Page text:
Endocrine Abstracts (2018) 57 013 | DOI: 10.1530/endoabs.57.013

No correlation between serum testosterone levels and aggression or anger intensity in transgender people: Results from five European Centres

J Defreyne1, J Arcelus2,3, W Bouman2, N Brewin2, E Elaut4, B Kreukels5,6, G Heylens4, M Den Heijer5,6 & G T’Sjoen1,4

1Department of Endocrinology, Ghent University Hospital, C. Heymanslaan 10, 9000 Ghent, Belgium; 2The Nottingham Centre for Transgender Health, Nottingham, UK; 3Institute of Mental Health, The University of Nottingham, Jubilee Campus, Nottingham, UK; 4Department of Endocrinology and Center for Sexology and Gender, Ghent University Hospital, C. Heymanslaan 10, 9000 Ghent, Belgium; 5Department of Psychology and Center of Expertise on Gender Dysphoria, VU University Medical Center, De Boelelaan 1117, 1081 HV Amsterdam, The Netherlands; 6Department of Endocrinology and Center of Expertise on Gender Dysphoria, VU University Medical Center, De Boelelaan 1117, 1081 HV Amsterdam, The Netherlands.

Aim: Anger is a state of emotions ranging from irritation to intense rage. Aggression is the externalization of anger through destructive/punitive behaviour. The World Professional Association for Transgender Health (WPATH) Standards of Care, Edition 7 (SOC7) guidelines warn about aggression in transgender men (TM) on testosterone treatment. We aimed to assess whether aggression and anger intensity increase in TM and decrease in transgender women (TW) after initiation of gender affirming hormone therapy and to identify predictors for anger intensity in transgender people, including levels of sex steroids as well as psychological measurements.

Method: This work is a collaboration between the Nottingham Centre for Transgender Health, who assessed aggression, and the European Network for the Investigation of Gender Incongruence (ENIGI), who assessed anger intensity. Prospective changes in aggression were measured at baseline and after one year of gender affirming hormones in 155 transgender persons (64 TM, 91 TW), using the Inventory of Interpersonal Problems (IIP-32) factor ‘too aggressive’. Anger intensity was prospectively assessed in 898 participants (440 TM, 468 TW) by the STAXI-2 (State-Trait Anger Expression Inventory-2) State Anger (S-Anger) questionnaire during a three-year follow-up period, starting at the initiation of hormone treatment (testosterone in TM, oestrogens plus anti-androgens in TW). At baseline, psychological questionnaires were administered. Data were analysed cross-sectionally and prospectively.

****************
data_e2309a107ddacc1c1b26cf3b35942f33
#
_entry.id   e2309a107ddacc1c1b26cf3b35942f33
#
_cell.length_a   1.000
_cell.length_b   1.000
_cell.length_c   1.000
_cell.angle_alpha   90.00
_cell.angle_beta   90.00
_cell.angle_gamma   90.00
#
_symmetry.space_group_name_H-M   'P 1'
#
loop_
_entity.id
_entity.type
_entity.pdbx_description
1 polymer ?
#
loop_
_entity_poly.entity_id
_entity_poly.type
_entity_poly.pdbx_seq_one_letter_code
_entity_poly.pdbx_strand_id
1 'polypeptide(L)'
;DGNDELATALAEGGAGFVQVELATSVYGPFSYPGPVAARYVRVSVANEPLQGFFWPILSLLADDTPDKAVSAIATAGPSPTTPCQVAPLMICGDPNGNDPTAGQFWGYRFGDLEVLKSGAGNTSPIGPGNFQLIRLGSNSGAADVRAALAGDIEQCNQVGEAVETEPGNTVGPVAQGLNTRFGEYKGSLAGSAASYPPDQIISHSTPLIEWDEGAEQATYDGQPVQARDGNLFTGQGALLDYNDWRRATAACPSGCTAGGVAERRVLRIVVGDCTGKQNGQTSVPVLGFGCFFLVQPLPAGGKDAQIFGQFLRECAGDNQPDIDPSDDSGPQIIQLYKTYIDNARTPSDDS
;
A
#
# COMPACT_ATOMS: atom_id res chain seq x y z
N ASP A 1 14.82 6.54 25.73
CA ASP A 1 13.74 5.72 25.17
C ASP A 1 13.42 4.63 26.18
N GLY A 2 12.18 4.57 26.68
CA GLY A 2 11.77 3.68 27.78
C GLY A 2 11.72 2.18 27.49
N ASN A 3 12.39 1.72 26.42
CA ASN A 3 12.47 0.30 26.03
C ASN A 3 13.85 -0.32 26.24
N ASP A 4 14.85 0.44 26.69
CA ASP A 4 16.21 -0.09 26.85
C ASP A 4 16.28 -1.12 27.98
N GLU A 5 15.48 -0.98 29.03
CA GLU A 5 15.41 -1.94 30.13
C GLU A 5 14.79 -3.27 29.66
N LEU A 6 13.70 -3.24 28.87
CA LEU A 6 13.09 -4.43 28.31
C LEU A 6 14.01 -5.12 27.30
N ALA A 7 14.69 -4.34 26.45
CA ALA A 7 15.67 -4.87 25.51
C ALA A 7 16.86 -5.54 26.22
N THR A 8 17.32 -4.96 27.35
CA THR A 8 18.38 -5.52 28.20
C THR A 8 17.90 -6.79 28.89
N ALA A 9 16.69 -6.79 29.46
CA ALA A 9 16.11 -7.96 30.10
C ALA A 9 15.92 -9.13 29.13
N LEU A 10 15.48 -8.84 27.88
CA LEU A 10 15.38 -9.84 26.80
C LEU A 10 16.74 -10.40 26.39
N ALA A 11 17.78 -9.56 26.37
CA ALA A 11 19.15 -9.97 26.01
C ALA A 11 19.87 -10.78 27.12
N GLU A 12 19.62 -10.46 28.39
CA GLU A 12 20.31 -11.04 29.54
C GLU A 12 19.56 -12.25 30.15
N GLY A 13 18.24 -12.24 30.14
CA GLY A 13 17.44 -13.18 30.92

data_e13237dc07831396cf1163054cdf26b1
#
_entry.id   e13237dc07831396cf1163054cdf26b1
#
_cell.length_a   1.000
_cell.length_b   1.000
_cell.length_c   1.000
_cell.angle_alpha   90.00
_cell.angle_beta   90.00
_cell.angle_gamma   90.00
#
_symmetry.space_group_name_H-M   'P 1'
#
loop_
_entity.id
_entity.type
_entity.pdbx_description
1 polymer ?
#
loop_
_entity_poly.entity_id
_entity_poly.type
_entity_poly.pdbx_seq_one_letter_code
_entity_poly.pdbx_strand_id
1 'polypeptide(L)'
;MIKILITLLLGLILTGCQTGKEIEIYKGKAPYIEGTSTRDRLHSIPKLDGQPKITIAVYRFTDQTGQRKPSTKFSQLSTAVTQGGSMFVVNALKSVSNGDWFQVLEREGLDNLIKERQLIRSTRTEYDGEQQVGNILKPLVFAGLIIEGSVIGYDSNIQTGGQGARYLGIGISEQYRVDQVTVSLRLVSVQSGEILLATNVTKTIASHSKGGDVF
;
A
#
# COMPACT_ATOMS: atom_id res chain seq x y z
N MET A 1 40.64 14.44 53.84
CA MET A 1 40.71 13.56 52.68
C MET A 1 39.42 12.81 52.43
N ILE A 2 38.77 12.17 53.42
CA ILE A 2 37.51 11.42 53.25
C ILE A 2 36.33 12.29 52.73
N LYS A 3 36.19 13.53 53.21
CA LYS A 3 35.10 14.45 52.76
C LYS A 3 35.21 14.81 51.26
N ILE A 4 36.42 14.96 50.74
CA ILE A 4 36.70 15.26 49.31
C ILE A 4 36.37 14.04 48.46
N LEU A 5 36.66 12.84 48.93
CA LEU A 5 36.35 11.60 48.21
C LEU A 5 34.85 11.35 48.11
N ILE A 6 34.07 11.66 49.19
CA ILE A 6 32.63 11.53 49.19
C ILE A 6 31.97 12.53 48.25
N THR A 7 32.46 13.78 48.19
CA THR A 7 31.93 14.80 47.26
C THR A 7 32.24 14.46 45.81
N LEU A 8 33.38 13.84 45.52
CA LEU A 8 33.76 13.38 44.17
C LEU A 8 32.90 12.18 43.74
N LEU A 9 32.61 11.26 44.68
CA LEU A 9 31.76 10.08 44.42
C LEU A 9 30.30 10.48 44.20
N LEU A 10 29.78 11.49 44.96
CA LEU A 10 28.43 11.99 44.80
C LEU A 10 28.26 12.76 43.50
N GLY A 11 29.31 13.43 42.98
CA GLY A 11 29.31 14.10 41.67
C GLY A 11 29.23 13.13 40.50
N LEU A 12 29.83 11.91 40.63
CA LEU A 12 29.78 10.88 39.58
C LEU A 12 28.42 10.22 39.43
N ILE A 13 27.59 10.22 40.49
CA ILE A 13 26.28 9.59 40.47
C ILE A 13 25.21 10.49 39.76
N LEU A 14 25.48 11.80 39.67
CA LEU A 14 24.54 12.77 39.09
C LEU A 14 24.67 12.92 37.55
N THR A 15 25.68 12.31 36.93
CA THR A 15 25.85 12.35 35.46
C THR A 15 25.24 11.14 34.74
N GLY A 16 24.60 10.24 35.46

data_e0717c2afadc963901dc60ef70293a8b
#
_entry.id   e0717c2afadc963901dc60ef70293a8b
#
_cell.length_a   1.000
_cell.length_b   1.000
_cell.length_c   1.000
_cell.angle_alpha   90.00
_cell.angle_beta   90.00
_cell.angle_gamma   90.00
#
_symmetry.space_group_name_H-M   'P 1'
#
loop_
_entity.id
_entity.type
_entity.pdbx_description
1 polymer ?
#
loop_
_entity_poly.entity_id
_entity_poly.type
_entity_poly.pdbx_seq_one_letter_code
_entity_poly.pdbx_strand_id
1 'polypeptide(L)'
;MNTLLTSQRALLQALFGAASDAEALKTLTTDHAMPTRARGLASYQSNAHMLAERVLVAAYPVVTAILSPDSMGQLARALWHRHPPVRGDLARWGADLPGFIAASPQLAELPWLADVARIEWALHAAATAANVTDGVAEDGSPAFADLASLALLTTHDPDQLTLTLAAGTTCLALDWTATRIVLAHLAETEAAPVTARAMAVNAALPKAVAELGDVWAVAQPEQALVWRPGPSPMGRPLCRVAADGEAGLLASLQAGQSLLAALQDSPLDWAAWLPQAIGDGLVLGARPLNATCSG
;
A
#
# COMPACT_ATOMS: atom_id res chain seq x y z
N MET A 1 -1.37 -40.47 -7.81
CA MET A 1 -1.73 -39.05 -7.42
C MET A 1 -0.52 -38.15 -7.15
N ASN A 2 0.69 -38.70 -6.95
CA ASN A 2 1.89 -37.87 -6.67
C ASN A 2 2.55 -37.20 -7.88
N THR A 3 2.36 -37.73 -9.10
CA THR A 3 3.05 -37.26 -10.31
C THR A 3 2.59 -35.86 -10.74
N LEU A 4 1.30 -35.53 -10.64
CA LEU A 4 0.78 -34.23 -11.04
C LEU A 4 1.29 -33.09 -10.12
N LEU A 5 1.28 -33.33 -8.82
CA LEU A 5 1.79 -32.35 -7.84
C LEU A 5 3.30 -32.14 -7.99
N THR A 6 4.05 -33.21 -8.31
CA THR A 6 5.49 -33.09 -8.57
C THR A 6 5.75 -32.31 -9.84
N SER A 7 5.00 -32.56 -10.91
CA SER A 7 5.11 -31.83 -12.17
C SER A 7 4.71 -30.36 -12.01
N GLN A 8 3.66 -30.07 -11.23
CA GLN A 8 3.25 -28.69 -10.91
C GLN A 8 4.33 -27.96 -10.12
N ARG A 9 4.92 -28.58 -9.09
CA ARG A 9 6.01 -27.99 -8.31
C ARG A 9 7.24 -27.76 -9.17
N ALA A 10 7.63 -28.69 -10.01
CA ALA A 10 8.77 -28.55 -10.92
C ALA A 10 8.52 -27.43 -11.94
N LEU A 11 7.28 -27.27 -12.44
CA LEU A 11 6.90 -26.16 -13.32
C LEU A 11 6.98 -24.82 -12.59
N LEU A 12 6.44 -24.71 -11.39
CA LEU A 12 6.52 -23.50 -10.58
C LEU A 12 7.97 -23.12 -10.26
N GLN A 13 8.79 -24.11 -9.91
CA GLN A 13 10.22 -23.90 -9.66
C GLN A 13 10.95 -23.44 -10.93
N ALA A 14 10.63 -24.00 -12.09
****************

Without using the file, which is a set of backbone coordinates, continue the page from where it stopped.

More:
Results: No prospective changes were reported in ‘too aggressive’ scores (after one year of hormone therapy) and S-Anger scores (over 3, 12 and 36 months of hormone therapy) in TM and TW. ‘Too aggressive’ scores were positively correlated to increasing anxiety scores in the entire study population and with lower support from friends in TW. At three, twelve and thirty-six months of gender affirming hormone therapy, anger intensity was not correlated to serum testosterone levels, although there was a correlation with various psychological measures after three and twelve months. TM experiencing menstrual spotting after three months had higher S-Anger scores compared to those without (median 26.5 [18.0 – 29.8] versus 15.0 [15.0 – 17.0], P=0.020). Changes in STAXI-2 S-Anger scores were not correlated to changes in serum testosterone levels after three, twelve and thirty-six months in TM or TW.

Conclusion: Aggression and anger intensity are associated with psychological and/or psychiatric vulnerability or the persistence of menstruation in TM, but not with exogenous testosterone therapy in TM or serum testosterone levels in both TM and TW.

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